You don’t forget an Underground System show, as anyone who’s ever witnessed their larger-than-life live presence will attest. The raucous Brooklyn band continues to reinvent their brand of global dance music. From an initial purist interpretive approach to Fela Kuti style afrobeat, to drawing on a legacy of NYC indie dance inspirations, the band has crafted a peerless and incendiary sound.
With a debut EP on the essential Brooklyn imprint Razor-N-Tape set to release this week, we caught up with the one of NYC’s most dynamic acts to recap the journey thus far.
WWD: Welcome to When We Dip. Thanks for talking to us.
WWD: When did Underground System first form? How did you all get together?
About a decade ago the fledgling version of Underground System was first formed. Peter was fresh out of school in NY, working at a music publishing company with Domenica. The formative years were spent playing a lot of Fela Kuti’s music and writing some originals in that mode. It took until around 2017-18 and the release of our first LP ‘What Are You’(Soul Clap Records) to truly arrive as an original group combining influences in a way that was idiosyncratic and fully pursuing our own voice.
WWD: Who are the members of the band and what parts do you all play?
Peter and Domenica are the leaders of the group and the songwriters/producers of the creative content. On stage Domenica is the front woman-lead vox, flute, and some percussion. Peter is playing guitar and running drum machines, sequences, and samples.
On this current ‘Into the Fire EP’ we’re now just releasing and on the road we’re featuring our three other most full time/longtime members Jonathan Granoff on Bass, Olatunji Ojore on Percussion, and Yoshio Kobayashi on Drums. We also have a rotating cast of horn players and auxiliary musicians we work with to augment the sound in the studio and live.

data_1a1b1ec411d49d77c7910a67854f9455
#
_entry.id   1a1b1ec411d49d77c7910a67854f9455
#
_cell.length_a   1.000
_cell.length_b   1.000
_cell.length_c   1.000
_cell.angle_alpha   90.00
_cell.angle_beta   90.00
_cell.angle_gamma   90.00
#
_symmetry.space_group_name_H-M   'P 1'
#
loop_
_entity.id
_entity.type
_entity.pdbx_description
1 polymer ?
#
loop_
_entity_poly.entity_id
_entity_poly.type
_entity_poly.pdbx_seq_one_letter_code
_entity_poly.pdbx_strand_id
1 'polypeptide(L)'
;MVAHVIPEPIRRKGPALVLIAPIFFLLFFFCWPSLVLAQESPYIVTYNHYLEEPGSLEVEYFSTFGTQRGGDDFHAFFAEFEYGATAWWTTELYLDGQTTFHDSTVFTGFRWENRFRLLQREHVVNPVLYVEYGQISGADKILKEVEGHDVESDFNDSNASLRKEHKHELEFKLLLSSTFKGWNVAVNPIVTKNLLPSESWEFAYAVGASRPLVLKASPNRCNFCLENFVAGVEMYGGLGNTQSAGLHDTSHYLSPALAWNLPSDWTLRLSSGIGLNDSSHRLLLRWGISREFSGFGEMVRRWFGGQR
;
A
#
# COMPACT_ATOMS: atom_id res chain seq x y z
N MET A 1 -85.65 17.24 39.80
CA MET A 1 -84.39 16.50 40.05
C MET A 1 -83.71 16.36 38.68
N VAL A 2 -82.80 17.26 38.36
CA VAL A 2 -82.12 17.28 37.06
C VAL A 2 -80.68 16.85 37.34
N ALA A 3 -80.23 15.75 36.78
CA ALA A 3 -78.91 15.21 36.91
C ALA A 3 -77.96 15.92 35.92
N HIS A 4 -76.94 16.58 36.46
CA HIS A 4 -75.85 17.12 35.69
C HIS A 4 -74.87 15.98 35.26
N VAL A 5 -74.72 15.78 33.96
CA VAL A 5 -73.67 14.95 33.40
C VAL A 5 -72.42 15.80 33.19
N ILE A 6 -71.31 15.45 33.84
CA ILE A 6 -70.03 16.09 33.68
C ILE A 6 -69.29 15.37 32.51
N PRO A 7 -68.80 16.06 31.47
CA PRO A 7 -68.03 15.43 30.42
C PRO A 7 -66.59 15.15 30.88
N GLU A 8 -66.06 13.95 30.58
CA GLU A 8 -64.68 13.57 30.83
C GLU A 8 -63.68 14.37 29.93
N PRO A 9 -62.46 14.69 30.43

WWD: Are you all out of Brooklyn?
WWD: What musical projects were you involved in before the band formed?
We all have a solid amount of experience as freelance musicians in a variety of worlds. Peter came up playing jazz, rock, and other groove related music before getting really deep into the afro/funk and dance music worlds, and Domenica has a background in experimental classical music as well as many afro/latin styles of music and dance.
WWD: Your music is favoured by some headsy DJs. Are any of you guys gigging DJs, or have you been over the years?
Definitely. Peter started himself regularly working as DJ and music producer about a decade ago, and that is closely intertwined with the musical development of the band. It’s definitely why we ended up with one foot in the dance music world, all the crossover dance and electronic music influences running around our brains.
WWD: Are you vinyl collectors, and what kind of rarities might we find in your stash?
For sure. We’re players first but lots of people in the band have sizable record collections. Peter being the most active DJ has some choice rarities that are pretty fun… an OG 12” of that Prince tune Chelsea Rogers that once got flown off the decks at House of Yes in BK by an over-enthusiastic dancer… it survived to play another day.
WWD: What are the cool record shops in Brooklyn for hidden gems?
The record shop scene in NY has for better or worse morphed a lot with the pandemic. There have been all sorts of relocations, closures, and unfortunately last fall some flooding. The two BK spots left standing that would most satiate crate diggers would be the recently relocated Superior Elevation and Human Head. Lots of honourable mentions, but start there…